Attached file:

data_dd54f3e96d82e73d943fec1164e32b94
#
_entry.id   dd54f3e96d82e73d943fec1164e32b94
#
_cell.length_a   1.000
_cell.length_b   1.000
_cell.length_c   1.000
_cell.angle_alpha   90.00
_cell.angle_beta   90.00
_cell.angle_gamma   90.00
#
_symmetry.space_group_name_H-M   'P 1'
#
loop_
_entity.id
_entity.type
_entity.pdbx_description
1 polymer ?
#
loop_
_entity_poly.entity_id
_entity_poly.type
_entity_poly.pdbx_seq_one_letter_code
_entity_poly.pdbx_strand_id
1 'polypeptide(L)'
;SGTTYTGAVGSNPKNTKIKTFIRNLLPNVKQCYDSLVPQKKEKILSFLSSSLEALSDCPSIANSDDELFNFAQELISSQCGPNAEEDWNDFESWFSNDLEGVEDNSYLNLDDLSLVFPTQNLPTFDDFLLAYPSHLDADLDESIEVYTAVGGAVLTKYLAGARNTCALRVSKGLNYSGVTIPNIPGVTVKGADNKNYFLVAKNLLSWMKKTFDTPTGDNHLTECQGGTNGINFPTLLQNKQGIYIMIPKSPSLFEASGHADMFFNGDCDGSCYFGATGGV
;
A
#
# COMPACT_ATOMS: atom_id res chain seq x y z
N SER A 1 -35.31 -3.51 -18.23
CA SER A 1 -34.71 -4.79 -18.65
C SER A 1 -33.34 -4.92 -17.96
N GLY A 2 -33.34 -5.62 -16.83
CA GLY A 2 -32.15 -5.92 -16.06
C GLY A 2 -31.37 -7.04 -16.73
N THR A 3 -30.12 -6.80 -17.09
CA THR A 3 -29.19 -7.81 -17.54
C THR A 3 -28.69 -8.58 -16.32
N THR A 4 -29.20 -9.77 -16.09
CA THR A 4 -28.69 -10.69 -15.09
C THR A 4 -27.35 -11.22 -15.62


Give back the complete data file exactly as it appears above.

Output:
data_dd54f3e96d82e73d943fec1164e32b94
#
_entry.id   dd54f3e96d82e73d943fec1164e32b94
#
_cell.length_a   1.000
_cell.length_b   1.000
_cell.length_c   1.000
_cell.angle_alpha   90.00
_cell.angle_beta   90.00
_cell.angle_gamma   90.00
#
_symmetry.space_group_name_H-M   'P 1'
#
loop_
_entity.id
_entity.type
_entity.pdbx_description
1 polymer ?
#
loop_
_entity_poly.entity_id
_entity_poly.type
_entity_poly.pdbx_seq_one_letter_code
_entity_poly.pdbx_strand_id
1 'polypeptide(L)'
;SGTTYTGAVGSNPKNTKIKTFIRNLLPNVKQCYDSLVPQKKEKILSFLSSSLEALSDCPSIANSDDELFNFAQELISSQCGPNAEEDWNDFESWFSNDLEGVEDNSYLNLDDLSLVFPTQNLPTFDDFLLAYPSHLDADLDESIEVYTAVGGAVLTKYLAGARNTCALRVSKGLNYSGVTIPNIPGVTVKGADNKNYFLVAKNLLSWMKKTFDTPTGDNHLTECQGGTNGINFPTLLQNKQGIYIMIPKSPSLFEASGHADMFFNGDCDGSCYFGATGGV
;
A
#
# COMPACT_ATOMS: atom_id res chain seq x y z
N SER A 1 -35.31 -3.51 -18.23
CA SER A 1 -34.71 -4.79 -18.65
C SER A 1 -33.34 -4.92 -17.96
N GLY A 2 -33.34 -5.62 -16.83
CA GLY A 2 -32.15 -5.92 -16.06
C GLY A 2 -31.37 -7.04 -16.73
N THR A 3 -30.12 -6.80 -17.09
CA THR A 3 -29.19 -7.81 -17.54
C THR A 3 -28.69 -8.58 -16.32
N THR A 4 -29.20 -9.77 -16.09
CA THR A 4 -28.69 -10.69 -15.09
C THR A 4 -27.35 -11.22 -15.62